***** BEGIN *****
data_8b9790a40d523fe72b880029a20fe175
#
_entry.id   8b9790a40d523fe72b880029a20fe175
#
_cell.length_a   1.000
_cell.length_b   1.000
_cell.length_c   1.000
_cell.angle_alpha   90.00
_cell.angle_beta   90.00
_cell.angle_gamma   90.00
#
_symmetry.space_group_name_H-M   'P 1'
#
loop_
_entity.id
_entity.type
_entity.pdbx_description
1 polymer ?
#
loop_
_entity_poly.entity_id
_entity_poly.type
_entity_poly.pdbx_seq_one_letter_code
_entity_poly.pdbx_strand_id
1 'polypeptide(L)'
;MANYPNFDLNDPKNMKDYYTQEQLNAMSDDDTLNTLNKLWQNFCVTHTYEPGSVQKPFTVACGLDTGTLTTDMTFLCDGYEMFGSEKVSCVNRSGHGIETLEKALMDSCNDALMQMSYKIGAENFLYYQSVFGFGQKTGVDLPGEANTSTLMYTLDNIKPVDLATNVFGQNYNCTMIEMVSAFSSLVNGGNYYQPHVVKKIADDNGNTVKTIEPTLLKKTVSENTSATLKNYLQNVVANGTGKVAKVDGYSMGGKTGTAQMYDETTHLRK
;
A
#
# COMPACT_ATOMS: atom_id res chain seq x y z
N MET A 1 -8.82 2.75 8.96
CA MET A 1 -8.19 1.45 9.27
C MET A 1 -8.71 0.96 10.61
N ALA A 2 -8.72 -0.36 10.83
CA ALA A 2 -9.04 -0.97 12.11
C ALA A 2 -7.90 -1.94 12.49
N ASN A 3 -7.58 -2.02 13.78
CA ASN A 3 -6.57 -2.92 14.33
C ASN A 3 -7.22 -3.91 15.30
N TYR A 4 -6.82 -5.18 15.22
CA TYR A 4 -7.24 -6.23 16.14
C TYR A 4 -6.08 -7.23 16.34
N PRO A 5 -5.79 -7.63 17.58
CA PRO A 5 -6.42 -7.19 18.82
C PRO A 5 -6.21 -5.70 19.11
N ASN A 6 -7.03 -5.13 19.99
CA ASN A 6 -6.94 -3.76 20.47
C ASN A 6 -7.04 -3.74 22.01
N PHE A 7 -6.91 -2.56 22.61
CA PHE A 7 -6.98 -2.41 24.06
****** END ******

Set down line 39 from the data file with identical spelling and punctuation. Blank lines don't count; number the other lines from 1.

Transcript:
C ASN A 3 -7.22 -3.91 15.30